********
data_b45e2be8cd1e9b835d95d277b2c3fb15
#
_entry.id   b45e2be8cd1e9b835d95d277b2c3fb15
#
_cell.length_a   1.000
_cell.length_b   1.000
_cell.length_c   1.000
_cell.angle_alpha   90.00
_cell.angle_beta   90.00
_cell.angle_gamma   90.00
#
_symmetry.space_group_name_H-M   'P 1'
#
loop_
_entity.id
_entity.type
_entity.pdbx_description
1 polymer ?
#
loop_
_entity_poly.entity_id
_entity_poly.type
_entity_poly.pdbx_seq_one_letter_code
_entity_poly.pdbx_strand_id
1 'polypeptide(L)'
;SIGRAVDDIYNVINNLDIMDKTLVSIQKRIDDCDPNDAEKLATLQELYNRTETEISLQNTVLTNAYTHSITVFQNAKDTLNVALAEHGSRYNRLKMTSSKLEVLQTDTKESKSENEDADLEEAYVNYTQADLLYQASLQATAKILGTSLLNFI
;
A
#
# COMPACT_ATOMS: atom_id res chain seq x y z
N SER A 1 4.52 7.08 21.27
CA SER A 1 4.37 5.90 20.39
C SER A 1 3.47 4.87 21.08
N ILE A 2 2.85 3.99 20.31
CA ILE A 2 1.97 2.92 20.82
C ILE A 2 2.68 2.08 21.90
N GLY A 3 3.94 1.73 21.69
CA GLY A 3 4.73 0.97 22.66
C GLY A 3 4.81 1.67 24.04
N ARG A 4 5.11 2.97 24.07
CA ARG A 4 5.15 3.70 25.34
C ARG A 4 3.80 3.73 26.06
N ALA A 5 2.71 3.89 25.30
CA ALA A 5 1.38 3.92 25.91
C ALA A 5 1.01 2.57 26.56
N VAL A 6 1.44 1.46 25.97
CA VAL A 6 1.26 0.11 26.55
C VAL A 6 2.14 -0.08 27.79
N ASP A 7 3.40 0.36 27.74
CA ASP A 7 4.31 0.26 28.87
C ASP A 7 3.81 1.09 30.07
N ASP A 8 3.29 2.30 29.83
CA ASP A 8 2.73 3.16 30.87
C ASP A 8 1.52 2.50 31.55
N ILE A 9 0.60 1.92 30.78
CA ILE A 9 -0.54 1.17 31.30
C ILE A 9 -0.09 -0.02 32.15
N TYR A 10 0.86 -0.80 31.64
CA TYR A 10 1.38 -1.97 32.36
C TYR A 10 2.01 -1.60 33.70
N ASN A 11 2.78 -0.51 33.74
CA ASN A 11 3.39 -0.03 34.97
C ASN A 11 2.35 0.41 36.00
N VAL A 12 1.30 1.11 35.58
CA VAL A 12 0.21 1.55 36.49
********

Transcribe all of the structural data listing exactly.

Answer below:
data_b45e2be8cd1e9b835d95d277b2c3fb15
#
_entry.id   b45e2be8cd1e9b835d95d277b2c3fb15
#
_cell.length_a   1.000
_cell.length_b   1.000
_cell.length_c   1.000
_cell.angle_alpha   90.00
_cell.angle_beta   90.00
_cell.angle_gamma   90.00
#
_symmetry.space_group_name_H-M   'P 1'
#
loop_
_entity.id
_entity.type
_entity.pdbx_description
1 polymer ?
#
loop_
_entity_poly.entity_id
_entity_poly.type
_entity_poly.pdbx_seq_one_letter_code
_entity_poly.pdbx_strand_id
1 'polypeptide(L)'
;SIGRAVDDIYNVINNLDIMDKTLVSIQKRIDDCDPNDAEKLATLQELYNRTETEISLQNTVLTNAYTHSITVFQNAKDTLNVALAEHGSRYNRLKMTSSKLEVLQTDTKESKSENEDADLEEAYVNYTQADLLYQASLQATAKILGTSLLNFI
;
A
#
# COMPACT_ATOMS: atom_id res chain seq x y z
N SER A 1 4.52 7.08 21.27
CA SER A 1 4.37 5.90 20.39
C SER A 1 3.47 4.87 21.08
N ILE A 2 2.85 3.99 20.31
CA ILE A 2 1.97 2.92 20.82
C ILE A 2 2.68 2.08 21.90
N GLY A 3 3.94 1.73 21.69
CA GLY A 3 4.73 0.97 22.66
C GLY A 3 4.81 1.67 24.04
N ARG A 4 5.11 2.97 24.07
CA ARG A 4 5.15 3.70 25.34
C ARG A 4 3.80 3.73 26.06
N ALA A 5 2.71 3.89 25.30
CA ALA A 5 1.38 3.92 25.91
C ALA A 5 1.01 2.57 26.56
N VAL A 6 1.44 1.46 25.97
CA VAL A 6 1.26 0.11 26.55
C VAL A 6 2.14 -0.08 27.79
N ASP A 7 3.40 0.36 27.74
CA ASP A 7 4.31 0.26 28.87
C ASP A 7 3.81 1.09 30.07
N ASP A 8 3.29 2.30 29.83
CA ASP A 8 2.73 3.16 30.87
C ASP A 8 1.52 2.50 31.55
N ILE A 9 0.60 1.92 30.78
CA ILE A 9 -0.54 1.17 31.30
C ILE A 9 -0.09 -0.02 32.15
N TYR A 10 0.86 -0.80 31.64
CA TYR A 10 1.38 -1.97 32.36
C TYR A 10 2.01 -1.60 33.70
N ASN A 11 2.78 -0.51 33.74
CA ASN A 11 3.39 -0.03 34.97
C ASN A 11 2.35 0.41 36.00
N VAL A 12 1.30 1.11 35.58
CA VAL A 12 0.21 1.55 36.49